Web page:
3 Political Trends the Indian General Election Has Demonstrated

by Narinder Kapur

19 May 2014

Narendra Modi is India’s new Prime Minister-elect. This is the news that has been dominating domestic as well as international news media since 16 May when electoral results declared the Bharatiya Janata Party (BJP) the winner by the largest ever margin in an election since 1984. The BJP and the coalition it leads – the National Democratic Alliance (NDA) – won 336 out of 545 seats in the lower house, the Lok Sabha. The win has been described by many as the beginning of a new era in Indian politics, led by Narendra Modi who shall be sworn in as Prime Minister in the coming weeks. However these elections also point toward certain trends that may come to dominate the political theatre in India, none of which indicate a bright future for political diversity or public debate.

1. The rise and rise of personality politics.

For most of its independence, India has been under the rule of the Gandhi family (no relation of Mahatma Gandhi), from which three former Prime Ministers have hailed. Indeed, some have even referred to the Prime Ministerial position as the ‘birthright’ of the family. However while these elections have been the worst for the Gandhi-led Indian National Congress (INC), the election of Narendra Modi presents another question to ponder over: If these elections have showed the triumph of an individual over a dynasty at the national level, do elections then become personality-led rather than party-led? This will be particularly interesting at future state-level elections. The election campaign of the BJP does seem to point towards this, with the party focusing on hyping Modi and his achievements rather than the party itself.

The PR firm hired by Modi and the BJP, APCO Worldwide, is one of the largest and most influential in the world with revenues of over $110 million and a Washington DC headquarters. Indeed. Modi’s campaign resembled a US presidential campaign, and with Modi’s win we may be looking at the emergence of personality cults, rehashing of the old dynastic cult of Indian politics.

2. Money talks.

While it’s no secret that money talks the talk and walks the walk in elections all over the world, the Election Commission of India (ECI) has tried to curb candidate expenses by limiting them 70 lakh rupees (approx. £70,000). However, there are no limits on how much a political party itself can spend. These elections saw an advertising and public relations blitzkrieg as each party tried to outdo the other in terms of the sheer amount of advertisements they put out and the rallies they held. However, corporate backing won the day as the BJP is estimated to have spent about £500m in campaign expenditure across the country. It is well-known that billionaire corporate families such as the Adanis and Ambanis contributed massively towards Modi’s campaign, but they played it safe along with other corporate figures by contributing similar amounts to those donated to other parties such as the INC. However, the lack of information surrounding the expenditure of this money indicates the rise of corporate influence on election campaigns themselves. With analysts claiming that over $6bn has been spent in the elections, and the ECI seizing $43m in illegal cash, one wonders how and to whom the ‘favour’ will be returned in the coming months. Indeed, in a certain way it already has, with the national stock markets hitting all-time highs in the days preceding the declaration of the results as well as the day of the results themselves: Gautam Adani and Mukesh Ambani alone swept up £1.4bn between them.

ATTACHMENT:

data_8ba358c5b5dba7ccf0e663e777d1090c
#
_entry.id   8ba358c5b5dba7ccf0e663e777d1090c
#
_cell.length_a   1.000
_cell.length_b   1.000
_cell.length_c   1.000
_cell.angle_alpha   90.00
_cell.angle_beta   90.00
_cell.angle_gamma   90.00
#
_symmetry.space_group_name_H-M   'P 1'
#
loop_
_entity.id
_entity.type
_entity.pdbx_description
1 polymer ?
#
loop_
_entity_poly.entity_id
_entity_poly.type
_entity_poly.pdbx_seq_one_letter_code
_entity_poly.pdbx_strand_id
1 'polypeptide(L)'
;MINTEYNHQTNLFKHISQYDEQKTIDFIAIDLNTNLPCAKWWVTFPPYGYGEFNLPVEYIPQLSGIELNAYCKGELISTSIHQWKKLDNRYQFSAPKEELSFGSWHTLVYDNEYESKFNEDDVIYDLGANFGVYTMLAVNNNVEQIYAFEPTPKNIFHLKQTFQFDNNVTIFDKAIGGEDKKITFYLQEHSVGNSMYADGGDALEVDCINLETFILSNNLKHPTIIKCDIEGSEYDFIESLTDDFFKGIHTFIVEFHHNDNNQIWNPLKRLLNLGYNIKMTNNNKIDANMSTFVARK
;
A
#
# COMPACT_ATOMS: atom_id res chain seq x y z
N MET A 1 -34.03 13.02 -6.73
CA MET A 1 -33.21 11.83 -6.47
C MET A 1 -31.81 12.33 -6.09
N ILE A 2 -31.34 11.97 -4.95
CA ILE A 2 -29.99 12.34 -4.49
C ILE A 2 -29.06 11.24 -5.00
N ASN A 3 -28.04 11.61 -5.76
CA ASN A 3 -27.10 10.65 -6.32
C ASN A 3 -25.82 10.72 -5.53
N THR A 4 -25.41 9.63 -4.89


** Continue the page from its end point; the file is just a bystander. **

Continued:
3. The media is throwing its weight behind neoliberals.

This is the one trend which every thinking Indian must be afraid of, simply because of the way the Indian mainstream media covered the electoral process. Forget debate, newsrooms became heated centres of accusations and counter-accusations as each party representative sought to vilify or glorify just one individual: Narendra Modi. While Modi was perhaps the most polarising figure of the entire election, the amount of coverage given to him and his party is astounding, with independent research organisation CMS claiming that Modi received over 2575 minutes – or 33.21% – of coverage during prime-time news telecasts while the next candidate receiving only 10.31% of coverage. The BJP also dominated party coverage with over a third of it, with the next party (the INC) trailing by over ten percentage points.

Since the BJP runs on neoliberal economic policies, perhaps it was no surprise to see corporate media houses implicitly approving of the party and its Prime Ministerial candidate. It is not to say the Indian mainstream media has ever been ‘objective’, but these elections represent the first time in the history of post-liberalisation India that the media has openly given such coverage to an individual, much less the political space and institutions the individual belongs to. However this calls into question the changing role of Indian media as it increasingly softens to the neoliberal stance espoused by the government that shall soon take office.

Modi’s election is a huge win for the likes of Gautam Adani, Mukesh Ambani and India’s media owners, and they are likely to gain from the policies and legislation of the incoming government. The effects of these trends upon the Indian population, however, remain to be seen.

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